5.08.2018

Lesson Planner

An author who is interested in history or politics may bring that preference to the novel he is writing. For such an author, starting with research and then inserting it into the story is a natural progression. Yet among the handful of lines that an author should not cross, the most grievous is the one separating storytelling from pedagogy. An author may decide to take it upon himself to teach the reader along the way. Entire pages can be written that are little more than regurgitated history fodder. The material has little to do with the characters inhabiting the novel, and all to do with the author’s yearning to leave the world a more educated place.

This claim to a higher ground can be exacerbated by the author’s desire to use the research to settle political scores. It may seem jarring to find a former president, for instance, held out as a cautionary example to the novel’s occupant of the Oval Office, but that is because the author’s mission extends beyond figments of her imagination. Education and ideology, as any propagandist knows, are easily entwined.

When I discuss such manuscripts with their authors, I usually find that their main concern is creating fuller characters. So their heart is in the right place. The problem they have encountered is that cutting and pasting research is easier than exploring another’s mind. Even easier is spinning out what you’ve wanted for years to tell that damn liberal/conservative bugaboo in your imagination.

The situation might be likened to the enjoyment of a picture book you place on your coffee table. As you view the full-color photos of colonial Virginia mansions, for instance, you imagine what it would be like if you lived back then. Much harder is to imagine what filled the brutish, short lives of the actual inhabitants.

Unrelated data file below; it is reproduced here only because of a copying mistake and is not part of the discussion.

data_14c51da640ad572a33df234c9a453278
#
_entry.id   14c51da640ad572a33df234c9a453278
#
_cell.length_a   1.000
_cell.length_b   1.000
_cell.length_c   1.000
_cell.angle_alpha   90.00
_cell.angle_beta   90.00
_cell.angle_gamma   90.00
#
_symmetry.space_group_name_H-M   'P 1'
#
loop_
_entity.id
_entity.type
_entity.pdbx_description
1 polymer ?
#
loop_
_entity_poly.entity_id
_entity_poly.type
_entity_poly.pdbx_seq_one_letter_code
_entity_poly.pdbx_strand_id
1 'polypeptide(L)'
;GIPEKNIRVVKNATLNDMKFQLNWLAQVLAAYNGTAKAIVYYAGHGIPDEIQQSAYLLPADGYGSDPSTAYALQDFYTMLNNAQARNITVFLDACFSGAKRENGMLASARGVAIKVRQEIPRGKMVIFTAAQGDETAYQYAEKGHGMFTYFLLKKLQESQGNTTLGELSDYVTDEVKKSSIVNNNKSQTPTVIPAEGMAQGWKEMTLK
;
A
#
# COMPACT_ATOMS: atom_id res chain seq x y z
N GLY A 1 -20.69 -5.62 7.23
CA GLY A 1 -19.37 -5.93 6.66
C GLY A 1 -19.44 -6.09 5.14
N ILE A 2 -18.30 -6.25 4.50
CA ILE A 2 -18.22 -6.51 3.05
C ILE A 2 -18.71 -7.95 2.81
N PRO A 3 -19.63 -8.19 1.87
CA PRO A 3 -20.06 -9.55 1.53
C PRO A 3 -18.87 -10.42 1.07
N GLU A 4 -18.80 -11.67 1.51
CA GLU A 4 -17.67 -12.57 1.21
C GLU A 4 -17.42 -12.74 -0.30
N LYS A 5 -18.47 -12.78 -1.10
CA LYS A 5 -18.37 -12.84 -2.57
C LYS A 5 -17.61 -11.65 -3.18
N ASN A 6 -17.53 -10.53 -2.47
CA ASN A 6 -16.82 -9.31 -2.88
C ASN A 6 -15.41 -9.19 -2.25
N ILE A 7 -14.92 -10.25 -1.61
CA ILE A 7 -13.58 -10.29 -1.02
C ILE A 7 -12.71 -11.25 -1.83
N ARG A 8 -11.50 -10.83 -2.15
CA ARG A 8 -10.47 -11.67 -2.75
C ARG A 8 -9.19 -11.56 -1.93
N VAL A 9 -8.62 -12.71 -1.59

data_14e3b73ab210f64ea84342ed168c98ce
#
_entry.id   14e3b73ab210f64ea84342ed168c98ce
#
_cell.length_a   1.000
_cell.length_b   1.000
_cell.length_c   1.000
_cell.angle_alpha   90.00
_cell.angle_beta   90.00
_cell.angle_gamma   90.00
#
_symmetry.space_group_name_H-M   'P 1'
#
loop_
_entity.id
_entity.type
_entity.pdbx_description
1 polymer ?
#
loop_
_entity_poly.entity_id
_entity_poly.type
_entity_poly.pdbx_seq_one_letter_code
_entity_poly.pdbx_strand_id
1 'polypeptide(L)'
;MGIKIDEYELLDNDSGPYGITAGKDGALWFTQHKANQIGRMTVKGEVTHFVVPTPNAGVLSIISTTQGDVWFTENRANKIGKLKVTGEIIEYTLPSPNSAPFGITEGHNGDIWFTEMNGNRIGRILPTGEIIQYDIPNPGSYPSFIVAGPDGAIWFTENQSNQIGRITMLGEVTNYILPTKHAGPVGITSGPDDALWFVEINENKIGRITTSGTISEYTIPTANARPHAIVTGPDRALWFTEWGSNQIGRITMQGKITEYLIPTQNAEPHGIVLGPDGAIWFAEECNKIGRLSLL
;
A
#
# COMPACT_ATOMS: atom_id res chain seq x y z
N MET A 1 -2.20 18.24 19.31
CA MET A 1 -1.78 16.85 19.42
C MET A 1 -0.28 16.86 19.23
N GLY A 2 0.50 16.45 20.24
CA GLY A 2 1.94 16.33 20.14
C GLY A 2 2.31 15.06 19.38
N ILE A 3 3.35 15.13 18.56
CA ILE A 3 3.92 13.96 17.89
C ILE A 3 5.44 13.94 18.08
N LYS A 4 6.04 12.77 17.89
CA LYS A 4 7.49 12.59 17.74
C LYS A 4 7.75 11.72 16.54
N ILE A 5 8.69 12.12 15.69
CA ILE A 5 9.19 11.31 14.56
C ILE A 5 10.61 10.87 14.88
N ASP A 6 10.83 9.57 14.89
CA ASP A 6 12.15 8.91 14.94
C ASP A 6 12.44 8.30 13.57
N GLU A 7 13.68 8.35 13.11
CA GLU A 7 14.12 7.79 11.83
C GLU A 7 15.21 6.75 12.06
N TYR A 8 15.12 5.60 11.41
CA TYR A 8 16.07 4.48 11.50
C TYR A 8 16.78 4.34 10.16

How do you create better characters? You focus on them, first and foremost. You set all the research aside and construct a step-by-step outline of each of your major characters. How are they going to mess with each other? What dirty laundry about each of them are you going to expose? It’s time to get off your high horse and come spill the gossip that you know readers will enjoy.

Exercise: An outline of a character should always draw lines that intersect with other characters. Readers are interested in clashes. Sure, list the person’s main attributes, but then find another character with opposite attributes. Outline a series of scenes in which the two characters interact over one shared goal. It can be a historical goal. But now you’re approaching it from the right direction—bottom up, not top down.

“In order to keep anything cultural, logical, or ideological, you have to reinvent the reality of it.” 
—Ani DiFranco

Copyright @ 2018, John Paine



No comments:

Post a Comment

Copyright © 2012 John Paine. All rights reserved.